Tomlin Reflective On Watching Chickillo’s Pro Day

It’s not too often that we get to look back on a player’s college career when they’re already two years into the league but Mike Tomlin was asked to reflect on Anthony Chickillo’s Pro Day in April 2015.

“He had fluidity in his movement and range in his movement that wasn’t typical of a d-linemen,” Tomlin responded. “He looked like an outside linebacker trapped in a d-linemen’s body. When you did your research on him, you realize he was a high school defensive end a very good one, one of the best in the nation. And those guys usually go one of two ways. They go to outside linebacker or they becomes 4-3 ends. And he probably simply did what was asked of him in terms of the way they were structured down there.”

Chickillo recently told Jon Ledyard that Joey Porter has “made football fun for me again from where I was at in college.” Many Hurricanes’ fans have been critical of the job Al Golden did at The U, putting players out of position and in less-than-ideal spots. Chickillo could arguably be considered in that group, a 3-4 end who wasn’t able to rush the passer to his full ability.

The numbers suffered, racking up just 14.5 sacks in his career, including just two his senior season.

Coming to Pittsburgh, he got his weight down, to about 254 pounds, and though his regular season experience has been limited, he’s shined in both training camps he’s been apart of. There’s been more publicity this season, Chickillo picking up where he left off last year. His mark will be made on special teams more than defense but his progression gives the team hope for future at the position opposite Bud Dupree. Because him aside, there is very little there.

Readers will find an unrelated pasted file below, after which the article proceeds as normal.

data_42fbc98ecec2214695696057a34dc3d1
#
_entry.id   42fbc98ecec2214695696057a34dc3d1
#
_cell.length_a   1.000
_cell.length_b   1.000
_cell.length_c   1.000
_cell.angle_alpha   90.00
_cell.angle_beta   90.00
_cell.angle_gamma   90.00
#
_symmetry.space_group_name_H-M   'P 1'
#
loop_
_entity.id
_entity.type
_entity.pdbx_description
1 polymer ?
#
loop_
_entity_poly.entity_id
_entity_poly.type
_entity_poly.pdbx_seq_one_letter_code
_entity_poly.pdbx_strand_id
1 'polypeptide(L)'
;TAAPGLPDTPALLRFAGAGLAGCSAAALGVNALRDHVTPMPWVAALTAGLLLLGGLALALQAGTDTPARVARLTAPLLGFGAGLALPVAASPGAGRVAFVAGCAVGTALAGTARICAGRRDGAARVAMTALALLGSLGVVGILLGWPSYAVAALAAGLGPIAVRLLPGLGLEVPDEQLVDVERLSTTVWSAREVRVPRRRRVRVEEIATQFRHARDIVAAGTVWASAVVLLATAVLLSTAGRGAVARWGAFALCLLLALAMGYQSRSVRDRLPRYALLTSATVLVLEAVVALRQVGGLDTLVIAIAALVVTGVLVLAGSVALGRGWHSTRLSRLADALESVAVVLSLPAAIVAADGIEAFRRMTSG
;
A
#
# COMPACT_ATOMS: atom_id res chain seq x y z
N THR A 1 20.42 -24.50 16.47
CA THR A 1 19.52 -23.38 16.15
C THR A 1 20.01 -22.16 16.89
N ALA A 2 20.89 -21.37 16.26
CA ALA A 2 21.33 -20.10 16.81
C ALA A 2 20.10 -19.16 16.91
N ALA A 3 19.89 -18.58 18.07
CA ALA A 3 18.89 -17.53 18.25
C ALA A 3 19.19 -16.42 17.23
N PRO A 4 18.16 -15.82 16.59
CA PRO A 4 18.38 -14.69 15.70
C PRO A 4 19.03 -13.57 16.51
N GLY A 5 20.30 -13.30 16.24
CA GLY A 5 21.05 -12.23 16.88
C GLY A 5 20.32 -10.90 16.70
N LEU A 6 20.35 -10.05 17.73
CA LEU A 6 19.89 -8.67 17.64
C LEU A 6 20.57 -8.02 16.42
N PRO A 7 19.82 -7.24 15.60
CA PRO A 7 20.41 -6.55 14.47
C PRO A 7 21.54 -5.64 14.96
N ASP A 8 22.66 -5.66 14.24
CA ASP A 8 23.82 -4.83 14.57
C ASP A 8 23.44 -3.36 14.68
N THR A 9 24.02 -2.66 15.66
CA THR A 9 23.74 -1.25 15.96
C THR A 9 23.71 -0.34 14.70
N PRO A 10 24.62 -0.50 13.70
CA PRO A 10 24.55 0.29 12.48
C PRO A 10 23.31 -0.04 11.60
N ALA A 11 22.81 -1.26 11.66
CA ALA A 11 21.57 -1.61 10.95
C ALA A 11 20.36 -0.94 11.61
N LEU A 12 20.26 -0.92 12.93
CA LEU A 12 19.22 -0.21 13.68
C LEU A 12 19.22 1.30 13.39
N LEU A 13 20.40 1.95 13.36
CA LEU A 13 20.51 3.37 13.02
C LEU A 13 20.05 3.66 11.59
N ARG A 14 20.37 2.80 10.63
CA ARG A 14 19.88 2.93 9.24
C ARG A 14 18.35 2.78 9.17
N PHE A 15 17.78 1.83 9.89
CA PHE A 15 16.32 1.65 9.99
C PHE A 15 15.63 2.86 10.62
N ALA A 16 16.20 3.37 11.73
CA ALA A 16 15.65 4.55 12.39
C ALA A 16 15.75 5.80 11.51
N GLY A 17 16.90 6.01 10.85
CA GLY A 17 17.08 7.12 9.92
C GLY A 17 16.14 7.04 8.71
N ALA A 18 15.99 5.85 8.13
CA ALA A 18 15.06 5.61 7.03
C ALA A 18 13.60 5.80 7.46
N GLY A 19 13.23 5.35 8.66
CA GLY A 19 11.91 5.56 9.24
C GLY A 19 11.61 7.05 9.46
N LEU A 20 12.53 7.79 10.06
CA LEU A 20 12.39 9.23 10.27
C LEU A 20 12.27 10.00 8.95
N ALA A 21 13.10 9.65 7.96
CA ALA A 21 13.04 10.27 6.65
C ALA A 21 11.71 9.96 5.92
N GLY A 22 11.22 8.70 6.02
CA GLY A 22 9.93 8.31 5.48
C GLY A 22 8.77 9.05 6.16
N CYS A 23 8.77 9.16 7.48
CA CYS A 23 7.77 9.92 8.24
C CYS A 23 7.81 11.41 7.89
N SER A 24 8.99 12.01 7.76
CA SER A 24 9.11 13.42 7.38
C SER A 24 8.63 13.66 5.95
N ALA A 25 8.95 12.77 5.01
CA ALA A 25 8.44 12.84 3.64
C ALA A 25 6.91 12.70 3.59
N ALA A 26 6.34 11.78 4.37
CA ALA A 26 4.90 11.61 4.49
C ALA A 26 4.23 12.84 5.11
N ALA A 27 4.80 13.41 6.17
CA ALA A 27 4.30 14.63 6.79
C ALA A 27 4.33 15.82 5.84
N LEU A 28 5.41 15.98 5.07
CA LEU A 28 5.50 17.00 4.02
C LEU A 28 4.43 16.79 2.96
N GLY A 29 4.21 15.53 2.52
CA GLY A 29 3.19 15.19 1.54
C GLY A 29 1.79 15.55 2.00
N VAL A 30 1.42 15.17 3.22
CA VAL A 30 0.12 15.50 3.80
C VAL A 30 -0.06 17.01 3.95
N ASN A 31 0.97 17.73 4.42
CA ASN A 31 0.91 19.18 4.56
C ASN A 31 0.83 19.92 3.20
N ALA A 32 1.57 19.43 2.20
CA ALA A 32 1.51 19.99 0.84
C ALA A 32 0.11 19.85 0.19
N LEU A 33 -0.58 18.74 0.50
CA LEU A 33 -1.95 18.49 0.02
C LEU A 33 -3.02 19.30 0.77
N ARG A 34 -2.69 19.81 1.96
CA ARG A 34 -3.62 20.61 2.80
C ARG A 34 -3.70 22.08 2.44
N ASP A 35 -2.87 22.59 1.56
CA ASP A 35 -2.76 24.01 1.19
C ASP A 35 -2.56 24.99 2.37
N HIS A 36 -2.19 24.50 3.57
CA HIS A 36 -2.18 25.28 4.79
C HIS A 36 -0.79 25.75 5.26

That’s all what Tomlin and the front office saw at that workout.

“But just in general and watching his movement, he had the type of range in his movement and fluidity in his movement that was characteristic of the position he’s playing for us.”

Chickillo is a near-lock for this team and should be a multi-phase player on special teams. He’s received work at right tackle on punts, the front line of kick coverage, and though I haven’t noticed it yet, it’s reasonable to assume he’ll be a starter on kick coverage. He also saw time on the punt return unit last year.

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